Here's a quick summary of everything we released in Q1 2024.


Headless content modeling


The content model defines the schema of your content. It describes what kind of content you want to store, how it relates to each other, and in what way it can be edited within Hygraph. It is one of the most important components of your project and your model's quality will highly influence the daily life and satisfaction of your developers and content creators.

Based on the content model, Hygraph will provide an elegant and easy to use content management interface as well as a highly versatile GraphQL API. You will use the API to integrate the content into your application.

Content modeling with HygraphContent modeling with Hygraph

The generated API and the user interface are only as good as your content model. If you set up a clean structure that works for both developers and content creators, implementation success is much more likely.

#Who is responsible for content modeling, and when?

Modeling is usually done very early in the lifecycle of a project and mostly taken care of by developers or product managers. Early decisions can have a long lasting effect on the whole project, so make sure to invest enough time into planning.

Ideally, the content creator team is involved early on, as the content model will highly influence their experience on a daily basis. What can work great from a developer perspective can lead to a difficult experience for content creators and vice versa.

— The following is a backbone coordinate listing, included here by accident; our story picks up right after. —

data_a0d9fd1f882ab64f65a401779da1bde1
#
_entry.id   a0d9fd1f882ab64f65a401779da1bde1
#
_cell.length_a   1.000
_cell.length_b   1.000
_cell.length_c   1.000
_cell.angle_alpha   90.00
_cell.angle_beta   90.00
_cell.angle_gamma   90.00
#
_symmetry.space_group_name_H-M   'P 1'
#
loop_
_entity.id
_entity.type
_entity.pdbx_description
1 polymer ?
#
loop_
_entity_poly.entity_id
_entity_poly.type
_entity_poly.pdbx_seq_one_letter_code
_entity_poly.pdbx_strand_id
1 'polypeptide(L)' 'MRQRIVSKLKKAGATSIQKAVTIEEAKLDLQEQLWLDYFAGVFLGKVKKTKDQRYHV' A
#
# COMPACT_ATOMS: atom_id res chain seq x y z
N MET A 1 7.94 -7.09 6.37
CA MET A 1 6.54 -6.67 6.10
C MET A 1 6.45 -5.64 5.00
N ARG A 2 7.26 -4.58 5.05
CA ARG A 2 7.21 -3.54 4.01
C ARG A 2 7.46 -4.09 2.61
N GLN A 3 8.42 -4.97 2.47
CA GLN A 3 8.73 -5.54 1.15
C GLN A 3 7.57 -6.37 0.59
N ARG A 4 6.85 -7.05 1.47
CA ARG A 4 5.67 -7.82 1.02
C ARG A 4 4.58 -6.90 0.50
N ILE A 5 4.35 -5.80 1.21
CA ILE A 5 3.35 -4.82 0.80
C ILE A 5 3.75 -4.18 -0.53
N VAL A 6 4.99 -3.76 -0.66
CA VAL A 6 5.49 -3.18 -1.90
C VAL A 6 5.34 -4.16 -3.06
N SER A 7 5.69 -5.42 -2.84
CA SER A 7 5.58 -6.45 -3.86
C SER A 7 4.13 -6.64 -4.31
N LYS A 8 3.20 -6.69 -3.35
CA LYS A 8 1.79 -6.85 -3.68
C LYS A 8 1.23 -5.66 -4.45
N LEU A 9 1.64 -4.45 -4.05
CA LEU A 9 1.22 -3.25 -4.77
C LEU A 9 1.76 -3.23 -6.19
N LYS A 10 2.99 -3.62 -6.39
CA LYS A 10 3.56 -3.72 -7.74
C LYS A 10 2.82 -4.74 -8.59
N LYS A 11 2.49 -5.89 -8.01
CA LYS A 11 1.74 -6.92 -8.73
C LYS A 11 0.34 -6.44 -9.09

As your website or application will evolve over time, changes to your schema are very likely to happen. Read on to understand how Hygraph can help you with an evolving content model.

#How to get started with your content model

Before starting to build your initial content model, you should already have sketched out how the first version of your product should look like. Having a design or mockup in front of you will help breaking down the content structures you will need to implement the website or application later on.

Let's say you are building a streaming application for TV shows and you have an idea of what the frontend should look like. You will be able to identify that you will need to set up models for Series, Episodes and Actors and also how those models will relate to each other.

Movie content modelMovie content model

In this example, a Series is related to multiple Episodes, while an Episode may be related to multiple Authors and so on. We can identify that a Series will need to store different fields of information, such as a poster in the background, the name or logo of the show, the genre and release information etc.

#Changing an existing model is difficult